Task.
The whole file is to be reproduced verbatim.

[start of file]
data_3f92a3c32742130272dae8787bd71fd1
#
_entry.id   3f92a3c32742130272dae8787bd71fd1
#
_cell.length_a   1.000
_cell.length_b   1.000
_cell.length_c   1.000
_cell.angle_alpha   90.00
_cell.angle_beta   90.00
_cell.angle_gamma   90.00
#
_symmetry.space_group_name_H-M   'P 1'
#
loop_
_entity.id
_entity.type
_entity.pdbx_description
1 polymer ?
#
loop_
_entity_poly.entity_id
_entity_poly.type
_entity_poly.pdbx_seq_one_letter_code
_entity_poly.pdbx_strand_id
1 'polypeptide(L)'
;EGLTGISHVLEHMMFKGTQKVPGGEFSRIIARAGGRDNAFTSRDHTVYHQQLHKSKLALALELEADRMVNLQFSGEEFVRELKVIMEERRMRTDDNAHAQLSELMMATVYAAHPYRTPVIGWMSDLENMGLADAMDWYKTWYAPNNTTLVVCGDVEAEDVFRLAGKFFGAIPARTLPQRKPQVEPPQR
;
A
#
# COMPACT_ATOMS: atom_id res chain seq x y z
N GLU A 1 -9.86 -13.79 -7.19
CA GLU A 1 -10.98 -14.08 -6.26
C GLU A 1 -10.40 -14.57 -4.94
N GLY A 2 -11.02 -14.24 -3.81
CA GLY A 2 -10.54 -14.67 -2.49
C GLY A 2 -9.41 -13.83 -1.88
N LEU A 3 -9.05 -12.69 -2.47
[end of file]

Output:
data_3f92a3c32742130272dae8787bd71fd1
#
_entry.id   3f92a3c32742130272dae8787bd71fd1
#
_cell.length_a   1.000
_cell.length_b   1.000
_cell.length_c   1.000
_cell.angle_alpha   90.00
_cell.angle_beta   90.00
_cell.angle_gamma   90.00
#
_symmetry.space_group_name_H-M   'P 1'
#
loop_
_entity.id
_entity.type
_entity.pdbx_description
1 polymer ?
#
loop_
_entity_poly.entity_id
_entity_poly.type
_entity_poly.pdbx_seq_one_letter_code
_entity_poly.pdbx_strand_id
1 'polypeptide(L)'
;EGLTGISHVLEHMMFKGTQKVPGGEFSRIIARAGGRDNAFTSRDHTVYHQQLHKSKLALALELEADRMVNLQFSGEEFVRELKVIMEERRMRTDDNAHAQLSELMMATVYAAHPYRTPVIGWMSDLENMGLADAMDWYKTWYAPNNTTLVVCGDVEAEDVFRLAGKFFGAIPARTLPQRKPQVEPPQR
;
A
#
# COMPACT_ATOMS: atom_id res chain seq x y z
N GLU A 1 -9.86 -13.79 -7.19
CA GLU A 1 -10.98 -14.08 -6.26
C GLU A 1 -10.40 -14.57 -4.94
N GLY A 2 -11.02 -14.24 -3.81
CA GLY A 2 -10.54 -14.67 -2.49
C GLY A 2 -9.41 -13.83 -1.88
N LEU A 3 -9.05 -12.69 -2.47